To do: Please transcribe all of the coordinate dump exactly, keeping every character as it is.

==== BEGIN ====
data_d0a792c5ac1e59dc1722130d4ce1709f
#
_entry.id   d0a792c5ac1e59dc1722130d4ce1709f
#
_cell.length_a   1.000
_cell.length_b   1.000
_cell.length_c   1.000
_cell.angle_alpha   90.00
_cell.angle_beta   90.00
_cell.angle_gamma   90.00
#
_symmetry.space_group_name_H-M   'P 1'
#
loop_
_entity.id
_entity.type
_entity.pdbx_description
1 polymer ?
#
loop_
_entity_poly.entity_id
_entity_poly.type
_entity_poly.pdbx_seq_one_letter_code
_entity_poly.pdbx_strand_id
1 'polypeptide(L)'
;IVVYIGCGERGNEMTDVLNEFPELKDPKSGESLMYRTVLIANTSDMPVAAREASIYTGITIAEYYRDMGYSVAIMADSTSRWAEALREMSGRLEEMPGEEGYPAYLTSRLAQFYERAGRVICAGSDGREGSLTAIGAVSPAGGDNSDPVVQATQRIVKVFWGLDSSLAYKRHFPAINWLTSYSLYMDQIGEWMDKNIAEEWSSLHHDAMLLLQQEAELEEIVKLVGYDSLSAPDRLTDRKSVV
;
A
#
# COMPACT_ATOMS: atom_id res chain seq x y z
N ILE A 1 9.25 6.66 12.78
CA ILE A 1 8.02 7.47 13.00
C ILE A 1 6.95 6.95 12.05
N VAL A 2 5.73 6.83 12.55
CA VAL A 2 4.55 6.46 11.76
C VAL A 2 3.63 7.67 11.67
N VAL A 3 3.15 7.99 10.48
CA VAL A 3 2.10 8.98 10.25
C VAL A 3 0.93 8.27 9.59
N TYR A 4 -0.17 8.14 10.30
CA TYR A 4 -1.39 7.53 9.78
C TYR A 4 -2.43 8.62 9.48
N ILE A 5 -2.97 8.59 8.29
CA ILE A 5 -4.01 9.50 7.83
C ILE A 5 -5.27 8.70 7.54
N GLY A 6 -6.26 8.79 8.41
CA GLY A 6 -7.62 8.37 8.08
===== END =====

data_d0a792c5ac1e59dc1722130d4ce1709f
#
_entry.id   d0a792c5ac1e59dc1722130d4ce1709f
#
_cell.length_a   1.000
_cell.length_b   1.000
_cell.length_c   1.000
_cell.angle_alpha   90.00
_cell.angle_beta   90.00
_cell.angle_gamma   90.00
#
_symmetry.space_group_name_H-M   'P 1'
#
loop_
_entity.id
_entity.type
_entity.pdbx_description
1 polymer ?
#
loop_
_entity_poly.entity_id
_entity_poly.type
_entity_poly.pdbx_seq_one_letter_code
_entity_poly.pdbx_strand_id
1 'polypeptide(L)'
;IVVYIGCGERGNEMTDVLNEFPELKDPKSGESLMYRTVLIANTSDMPVAAREASIYTGITIAEYYRDMGYSVAIMADSTSRWAEALREMSGRLEEMPGEEGYPAYLTSRLAQFYERAGRVICAGSDGREGSLTAIGAVSPAGGDNSDPVVQATQRIVKVFWGLDSSLAYKRHFPAINWLTSYSLYMDQIGEWMDKNIAEEWSSLHHDAMLLLQQEAELEEIVKLVGYDSLSAPDRLTDRKSVV
;
A
#
# COMPACT_ATOMS: atom_id res chain seq x y z
N ILE A 1 9.25 6.66 12.78
CA ILE A 1 8.02 7.47 13.00
C ILE A 1 6.95 6.95 12.05
N VAL A 2 5.73 6.83 12.55
CA VAL A 2 4.55 6.46 11.76
C VAL A 2 3.63 7.67 11.67
N VAL A 3 3.15 7.99 10.48
CA VAL A 3 2.10 8.98 10.25
C VAL A 3 0.93 8.27 9.59
N TYR A 4 -0.17 8.14 10.30
CA TYR A 4 -1.39 7.53 9.78
C TYR A 4 -2.43 8.62 9.48
N ILE A 5 -2.97 8.59 8.29
CA ILE A 5 -4.01 9.50 7.83
C ILE A 5 -5.27 8.70 7.54
N GLY A 6 -6.26 8.79 8.41
CA GLY A 6 -7.62 8.37 8.08